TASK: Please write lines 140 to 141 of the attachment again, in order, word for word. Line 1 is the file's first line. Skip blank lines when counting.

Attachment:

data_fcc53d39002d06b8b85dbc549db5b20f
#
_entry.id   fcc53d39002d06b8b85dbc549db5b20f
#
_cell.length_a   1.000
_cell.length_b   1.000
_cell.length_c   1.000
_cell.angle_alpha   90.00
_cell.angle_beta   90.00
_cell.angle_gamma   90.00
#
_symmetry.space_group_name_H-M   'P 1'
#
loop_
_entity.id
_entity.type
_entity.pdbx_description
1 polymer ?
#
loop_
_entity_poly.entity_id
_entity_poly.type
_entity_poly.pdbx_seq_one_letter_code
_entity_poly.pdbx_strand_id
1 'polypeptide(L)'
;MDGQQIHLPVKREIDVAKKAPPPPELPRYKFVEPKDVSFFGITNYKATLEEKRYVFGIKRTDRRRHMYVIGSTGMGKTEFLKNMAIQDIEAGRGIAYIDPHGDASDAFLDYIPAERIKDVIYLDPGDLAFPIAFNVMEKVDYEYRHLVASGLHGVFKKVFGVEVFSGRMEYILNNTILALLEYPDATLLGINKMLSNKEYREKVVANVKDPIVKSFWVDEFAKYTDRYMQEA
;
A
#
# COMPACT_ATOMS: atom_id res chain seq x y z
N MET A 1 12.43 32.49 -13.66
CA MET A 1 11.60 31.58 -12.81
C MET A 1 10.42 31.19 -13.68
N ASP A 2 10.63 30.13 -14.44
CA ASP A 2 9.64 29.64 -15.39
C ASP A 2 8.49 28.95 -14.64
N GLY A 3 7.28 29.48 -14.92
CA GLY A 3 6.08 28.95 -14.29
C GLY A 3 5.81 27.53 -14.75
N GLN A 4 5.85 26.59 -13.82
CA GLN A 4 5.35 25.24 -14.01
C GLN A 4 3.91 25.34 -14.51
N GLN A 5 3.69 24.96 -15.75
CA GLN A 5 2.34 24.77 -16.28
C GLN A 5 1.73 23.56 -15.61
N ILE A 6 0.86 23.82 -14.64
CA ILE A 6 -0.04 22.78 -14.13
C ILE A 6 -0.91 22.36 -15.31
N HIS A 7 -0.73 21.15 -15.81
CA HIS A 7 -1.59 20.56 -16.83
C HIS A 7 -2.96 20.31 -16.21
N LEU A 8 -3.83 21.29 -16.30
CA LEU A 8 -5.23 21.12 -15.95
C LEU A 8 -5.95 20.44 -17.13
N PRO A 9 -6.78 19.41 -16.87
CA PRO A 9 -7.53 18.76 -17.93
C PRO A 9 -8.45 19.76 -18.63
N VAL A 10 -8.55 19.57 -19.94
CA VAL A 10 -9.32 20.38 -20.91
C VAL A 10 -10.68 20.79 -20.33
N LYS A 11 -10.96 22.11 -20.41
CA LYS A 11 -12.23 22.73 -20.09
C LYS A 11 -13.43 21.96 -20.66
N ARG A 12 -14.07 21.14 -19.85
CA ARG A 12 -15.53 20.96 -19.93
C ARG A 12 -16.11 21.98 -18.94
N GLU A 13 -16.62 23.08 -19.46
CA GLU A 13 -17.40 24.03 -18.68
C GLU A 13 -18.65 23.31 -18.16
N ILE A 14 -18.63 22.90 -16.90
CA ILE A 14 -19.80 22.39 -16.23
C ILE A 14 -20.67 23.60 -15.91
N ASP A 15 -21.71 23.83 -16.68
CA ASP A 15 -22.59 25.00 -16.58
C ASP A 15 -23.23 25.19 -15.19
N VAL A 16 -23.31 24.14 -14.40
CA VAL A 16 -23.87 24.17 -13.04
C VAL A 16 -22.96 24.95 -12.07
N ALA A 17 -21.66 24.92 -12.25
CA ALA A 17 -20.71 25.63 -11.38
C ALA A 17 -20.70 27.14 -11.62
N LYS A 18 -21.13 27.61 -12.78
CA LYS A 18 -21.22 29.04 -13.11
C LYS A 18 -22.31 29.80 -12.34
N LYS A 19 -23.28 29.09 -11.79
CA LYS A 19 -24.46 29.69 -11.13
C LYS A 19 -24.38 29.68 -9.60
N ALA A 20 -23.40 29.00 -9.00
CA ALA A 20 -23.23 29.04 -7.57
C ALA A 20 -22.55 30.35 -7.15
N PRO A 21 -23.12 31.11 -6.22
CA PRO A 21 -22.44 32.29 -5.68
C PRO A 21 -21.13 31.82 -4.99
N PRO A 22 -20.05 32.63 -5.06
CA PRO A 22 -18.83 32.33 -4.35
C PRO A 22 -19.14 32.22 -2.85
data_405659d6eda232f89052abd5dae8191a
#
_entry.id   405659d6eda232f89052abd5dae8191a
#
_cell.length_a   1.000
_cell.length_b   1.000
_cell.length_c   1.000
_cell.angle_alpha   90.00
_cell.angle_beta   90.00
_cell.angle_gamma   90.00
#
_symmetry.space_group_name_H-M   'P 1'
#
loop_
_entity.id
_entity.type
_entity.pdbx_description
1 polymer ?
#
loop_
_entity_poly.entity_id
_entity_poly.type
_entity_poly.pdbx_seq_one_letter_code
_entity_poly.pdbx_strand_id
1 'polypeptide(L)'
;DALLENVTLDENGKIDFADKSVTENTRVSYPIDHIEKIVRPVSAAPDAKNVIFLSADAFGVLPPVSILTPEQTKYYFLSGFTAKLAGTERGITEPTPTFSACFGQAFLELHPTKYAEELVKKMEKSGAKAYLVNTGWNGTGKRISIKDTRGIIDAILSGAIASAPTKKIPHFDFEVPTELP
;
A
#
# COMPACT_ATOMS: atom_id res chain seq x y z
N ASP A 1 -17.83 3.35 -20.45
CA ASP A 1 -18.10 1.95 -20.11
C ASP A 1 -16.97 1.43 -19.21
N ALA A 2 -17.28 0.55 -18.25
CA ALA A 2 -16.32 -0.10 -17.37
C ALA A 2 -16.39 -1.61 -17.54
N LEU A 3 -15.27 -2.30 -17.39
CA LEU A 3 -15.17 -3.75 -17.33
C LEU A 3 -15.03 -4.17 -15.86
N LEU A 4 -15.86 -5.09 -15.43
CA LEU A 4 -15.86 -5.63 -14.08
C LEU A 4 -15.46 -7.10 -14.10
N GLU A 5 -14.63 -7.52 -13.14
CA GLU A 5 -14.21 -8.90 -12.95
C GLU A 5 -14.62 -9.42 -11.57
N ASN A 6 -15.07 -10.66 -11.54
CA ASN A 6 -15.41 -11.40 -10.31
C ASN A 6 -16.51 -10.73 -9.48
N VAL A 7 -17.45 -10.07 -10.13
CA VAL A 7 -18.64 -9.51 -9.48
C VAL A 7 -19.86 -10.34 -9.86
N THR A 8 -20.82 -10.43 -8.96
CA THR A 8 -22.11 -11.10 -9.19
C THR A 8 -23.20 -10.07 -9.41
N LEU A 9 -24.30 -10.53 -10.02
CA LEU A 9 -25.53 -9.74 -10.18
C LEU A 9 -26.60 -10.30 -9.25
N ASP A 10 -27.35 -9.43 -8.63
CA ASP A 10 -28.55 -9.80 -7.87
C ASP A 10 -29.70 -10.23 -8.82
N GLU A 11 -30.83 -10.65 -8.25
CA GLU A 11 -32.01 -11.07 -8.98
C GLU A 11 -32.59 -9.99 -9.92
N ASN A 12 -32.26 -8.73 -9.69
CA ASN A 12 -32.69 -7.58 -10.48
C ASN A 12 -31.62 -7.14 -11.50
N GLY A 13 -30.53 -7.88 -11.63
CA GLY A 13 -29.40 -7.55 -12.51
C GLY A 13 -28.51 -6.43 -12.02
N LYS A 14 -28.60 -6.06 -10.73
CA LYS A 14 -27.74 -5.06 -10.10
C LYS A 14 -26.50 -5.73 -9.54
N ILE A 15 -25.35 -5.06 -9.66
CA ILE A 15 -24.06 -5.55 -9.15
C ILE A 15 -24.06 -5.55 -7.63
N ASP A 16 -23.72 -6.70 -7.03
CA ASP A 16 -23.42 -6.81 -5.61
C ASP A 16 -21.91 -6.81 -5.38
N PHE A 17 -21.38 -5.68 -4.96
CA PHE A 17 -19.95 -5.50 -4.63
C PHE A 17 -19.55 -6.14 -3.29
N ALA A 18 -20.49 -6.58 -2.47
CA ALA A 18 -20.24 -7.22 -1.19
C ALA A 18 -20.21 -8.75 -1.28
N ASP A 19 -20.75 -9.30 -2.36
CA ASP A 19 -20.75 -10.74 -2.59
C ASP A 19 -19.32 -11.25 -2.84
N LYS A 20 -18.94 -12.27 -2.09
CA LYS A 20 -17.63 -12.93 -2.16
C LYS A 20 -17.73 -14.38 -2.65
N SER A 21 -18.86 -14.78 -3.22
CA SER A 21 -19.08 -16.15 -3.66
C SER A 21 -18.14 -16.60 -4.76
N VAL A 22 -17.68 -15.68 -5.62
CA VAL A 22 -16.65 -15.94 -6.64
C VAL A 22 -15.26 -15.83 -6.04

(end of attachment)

CA GLU A 5 -14.21 -8.90 -12.95
C GLU A 5 -14.62 -9.42 -11.57